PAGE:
California’s enormous 2020 wildfires drove home the risks to air, property and life posed by overgrown forests. “The orange skies in San Francisco were an inflection point. Now the story resonates,” says Jimmy Voorhis, head of biomass utilization and policy at Kodama. The alarm bells are sounding even louder this year as Canadian wildfires have spread dangerous air conditions to New York, Washington, D.C., and Chicago.

To help address the problem, the U.S. Forest Service aims to thin out 70 million acres of western forests, mostly in California, over the next decade, extracting more than 1 billion tons of bone-dry biomass. It is customary, after such forest thinning, for logs of marketable size to go to sawmills, with most of the rest piled up and later burned under controlled conditions. Kodama wants to bury the leftovers instead—in earthen vaults designed to maintain dry and anoxic (oxygen-free) conditions and protect the wood from rotting or burning.

Along with the VC seed money, Kodama has already received $1.1 million in grants from California’s forest fire agency and others, as well as purchase commitments for the carbon credits tied to the first 400 tons of trees it buries. On the open market, those credits should fetch $200 a ton. Eventually Kodama wants to cut down and bury more than 5,000 tons of trees a year.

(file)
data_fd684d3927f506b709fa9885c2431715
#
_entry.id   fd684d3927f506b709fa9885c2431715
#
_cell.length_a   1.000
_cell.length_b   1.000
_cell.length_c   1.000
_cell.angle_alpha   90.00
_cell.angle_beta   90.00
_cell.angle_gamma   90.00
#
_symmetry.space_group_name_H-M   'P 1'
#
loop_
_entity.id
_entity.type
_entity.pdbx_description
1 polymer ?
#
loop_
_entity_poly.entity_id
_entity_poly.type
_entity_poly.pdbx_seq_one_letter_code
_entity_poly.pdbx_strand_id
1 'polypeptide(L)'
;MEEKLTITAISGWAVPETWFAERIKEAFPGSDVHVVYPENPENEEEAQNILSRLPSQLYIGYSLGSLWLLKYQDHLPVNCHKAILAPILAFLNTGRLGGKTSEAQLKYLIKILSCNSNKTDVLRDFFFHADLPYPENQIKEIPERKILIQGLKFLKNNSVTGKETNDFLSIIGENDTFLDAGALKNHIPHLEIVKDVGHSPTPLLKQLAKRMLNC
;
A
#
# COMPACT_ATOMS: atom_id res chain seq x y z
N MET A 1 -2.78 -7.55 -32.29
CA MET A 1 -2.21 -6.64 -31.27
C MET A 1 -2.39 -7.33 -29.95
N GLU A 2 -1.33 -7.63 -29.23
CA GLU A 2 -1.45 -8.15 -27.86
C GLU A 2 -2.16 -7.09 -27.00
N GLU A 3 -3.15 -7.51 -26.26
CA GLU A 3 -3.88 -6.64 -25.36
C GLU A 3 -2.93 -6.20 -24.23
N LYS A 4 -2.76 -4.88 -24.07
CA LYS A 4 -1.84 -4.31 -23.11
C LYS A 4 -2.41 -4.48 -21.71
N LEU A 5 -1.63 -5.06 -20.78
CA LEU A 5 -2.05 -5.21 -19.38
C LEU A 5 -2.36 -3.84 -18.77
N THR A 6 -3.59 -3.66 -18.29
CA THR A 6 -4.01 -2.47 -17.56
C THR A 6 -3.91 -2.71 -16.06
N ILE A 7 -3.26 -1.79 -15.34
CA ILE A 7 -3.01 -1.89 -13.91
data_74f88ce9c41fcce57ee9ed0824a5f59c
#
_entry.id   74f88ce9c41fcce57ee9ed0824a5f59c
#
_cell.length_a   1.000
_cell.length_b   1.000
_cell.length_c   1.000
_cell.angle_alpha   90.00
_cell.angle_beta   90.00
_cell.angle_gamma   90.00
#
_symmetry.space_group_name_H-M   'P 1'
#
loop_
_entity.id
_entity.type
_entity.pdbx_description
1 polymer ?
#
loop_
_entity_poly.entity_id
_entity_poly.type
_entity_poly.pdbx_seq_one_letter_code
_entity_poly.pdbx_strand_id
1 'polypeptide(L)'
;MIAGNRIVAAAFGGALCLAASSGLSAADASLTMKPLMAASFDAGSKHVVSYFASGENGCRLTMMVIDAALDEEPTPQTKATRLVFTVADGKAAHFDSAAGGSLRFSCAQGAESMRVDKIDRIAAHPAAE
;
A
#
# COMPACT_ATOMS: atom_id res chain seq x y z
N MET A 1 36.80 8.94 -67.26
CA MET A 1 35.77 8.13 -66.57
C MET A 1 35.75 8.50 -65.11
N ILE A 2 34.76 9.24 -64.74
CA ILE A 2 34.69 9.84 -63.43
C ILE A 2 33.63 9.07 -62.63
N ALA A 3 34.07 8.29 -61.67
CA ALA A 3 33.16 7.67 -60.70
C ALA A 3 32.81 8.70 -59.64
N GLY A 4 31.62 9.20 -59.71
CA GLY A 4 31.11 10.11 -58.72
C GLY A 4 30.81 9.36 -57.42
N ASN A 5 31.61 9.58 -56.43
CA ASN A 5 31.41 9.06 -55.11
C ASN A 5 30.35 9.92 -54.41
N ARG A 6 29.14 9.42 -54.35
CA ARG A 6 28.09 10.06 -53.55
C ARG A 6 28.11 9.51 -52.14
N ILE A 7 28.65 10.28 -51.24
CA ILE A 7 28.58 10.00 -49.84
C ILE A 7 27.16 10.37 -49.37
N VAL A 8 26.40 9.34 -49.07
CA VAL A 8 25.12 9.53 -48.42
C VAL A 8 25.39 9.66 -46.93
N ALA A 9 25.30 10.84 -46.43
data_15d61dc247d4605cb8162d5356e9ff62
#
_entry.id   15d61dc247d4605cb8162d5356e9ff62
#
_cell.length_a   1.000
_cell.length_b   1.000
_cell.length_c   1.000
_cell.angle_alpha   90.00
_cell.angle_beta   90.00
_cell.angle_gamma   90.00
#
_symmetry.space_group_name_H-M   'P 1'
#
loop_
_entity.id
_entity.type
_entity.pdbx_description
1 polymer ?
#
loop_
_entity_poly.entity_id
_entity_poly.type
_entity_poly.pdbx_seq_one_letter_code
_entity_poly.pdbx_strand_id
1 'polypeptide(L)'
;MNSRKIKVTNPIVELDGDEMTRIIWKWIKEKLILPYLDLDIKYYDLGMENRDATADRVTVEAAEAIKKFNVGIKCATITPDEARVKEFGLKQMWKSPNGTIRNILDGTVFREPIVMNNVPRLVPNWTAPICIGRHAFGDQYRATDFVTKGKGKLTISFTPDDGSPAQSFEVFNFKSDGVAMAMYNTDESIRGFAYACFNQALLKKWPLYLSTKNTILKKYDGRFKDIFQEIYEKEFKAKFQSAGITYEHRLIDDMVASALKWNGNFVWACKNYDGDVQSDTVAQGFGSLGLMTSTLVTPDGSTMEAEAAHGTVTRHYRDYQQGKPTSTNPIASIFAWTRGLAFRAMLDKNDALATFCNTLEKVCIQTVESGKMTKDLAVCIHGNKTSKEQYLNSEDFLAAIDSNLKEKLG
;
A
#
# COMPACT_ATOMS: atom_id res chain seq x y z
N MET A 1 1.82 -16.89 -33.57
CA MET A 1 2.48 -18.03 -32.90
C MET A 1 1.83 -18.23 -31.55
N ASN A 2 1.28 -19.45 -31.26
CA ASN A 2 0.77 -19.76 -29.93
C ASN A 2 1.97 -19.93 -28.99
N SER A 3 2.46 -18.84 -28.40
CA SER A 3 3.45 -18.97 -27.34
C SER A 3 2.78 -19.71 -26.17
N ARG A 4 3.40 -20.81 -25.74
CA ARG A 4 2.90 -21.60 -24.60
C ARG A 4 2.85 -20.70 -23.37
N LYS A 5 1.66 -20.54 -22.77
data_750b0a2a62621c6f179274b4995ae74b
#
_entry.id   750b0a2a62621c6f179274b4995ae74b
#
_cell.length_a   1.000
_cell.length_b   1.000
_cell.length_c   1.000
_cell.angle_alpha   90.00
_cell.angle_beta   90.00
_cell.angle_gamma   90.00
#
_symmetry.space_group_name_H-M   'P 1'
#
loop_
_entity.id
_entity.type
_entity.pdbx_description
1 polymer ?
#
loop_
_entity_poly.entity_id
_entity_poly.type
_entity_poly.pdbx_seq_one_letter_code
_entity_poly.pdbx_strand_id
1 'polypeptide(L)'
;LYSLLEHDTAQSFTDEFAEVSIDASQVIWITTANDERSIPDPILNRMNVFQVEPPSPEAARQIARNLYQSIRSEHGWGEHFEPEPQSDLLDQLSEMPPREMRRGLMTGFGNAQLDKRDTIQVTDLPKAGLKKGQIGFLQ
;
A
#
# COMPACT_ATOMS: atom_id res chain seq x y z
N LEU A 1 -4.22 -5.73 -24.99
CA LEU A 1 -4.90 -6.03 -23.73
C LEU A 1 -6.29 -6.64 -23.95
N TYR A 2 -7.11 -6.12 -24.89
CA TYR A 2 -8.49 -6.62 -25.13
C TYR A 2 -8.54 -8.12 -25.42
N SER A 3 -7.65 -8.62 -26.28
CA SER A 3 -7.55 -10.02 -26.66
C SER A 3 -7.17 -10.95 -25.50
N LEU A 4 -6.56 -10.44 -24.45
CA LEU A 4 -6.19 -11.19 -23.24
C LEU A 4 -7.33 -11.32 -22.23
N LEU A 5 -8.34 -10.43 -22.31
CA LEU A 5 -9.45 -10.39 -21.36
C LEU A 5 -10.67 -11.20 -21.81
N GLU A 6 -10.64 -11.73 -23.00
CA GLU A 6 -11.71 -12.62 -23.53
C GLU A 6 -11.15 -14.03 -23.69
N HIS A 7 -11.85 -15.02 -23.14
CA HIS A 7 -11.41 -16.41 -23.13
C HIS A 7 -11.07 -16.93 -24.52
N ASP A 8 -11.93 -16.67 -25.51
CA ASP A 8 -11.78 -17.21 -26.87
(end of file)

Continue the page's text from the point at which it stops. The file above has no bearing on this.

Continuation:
A Dartmouth grad with degrees in both engineering and environmental studies, Jenkins started selling used robotic equipment while earning a master’s in robotics at Carnegie Mellon. Then he cofounded a company that uses machine learning to help farmers analyze soil. But in 2019, while earning an MBA at MIT, he concluded there was more opportunity in fores­try than in the crowded ag-tech field. He backed away from the AI company and spent months with loggers to understand how they use equipment, and by 2021 had settled on forestry robotics, convinced that labor shortages would drive demand. “There’s not enough workforce,” he says. “We’ll need new training and new technologies” to meet the Forest Service’s clearing goals.

He also saw another “big gap” in the industry: what to do with all that biomass. He had heard about biomass vaults from Yale’s Carbon Containment Lab. Then mutual friends introduced him to Voorhis, a 33-year-old mountaineer, geologist and earth sciences engineer (with an M.S. from Dartmouth), who had become obsessed with the idea of reclaiming old mines as biomass burial sites. They joined forces.

The notion of burying trees sounds simple and low-tech, particularly when compared with the convoluted “carbon capture” technology now being developed to pull CO2 from the air. Thanks to the Inflation Reduction Act Democrats passed in 2022, companies like Occidental Petroleum and ExxonMobil could qualify for tax credits of $85 per ton of CO2 sequestered if they can perfect systems to suck the gas directly from the air and transport it by pipeline before injecting it permanently underground. The IRA further incentivizes some of these projects with tax credits equal to 30% or more of upfront capital invested.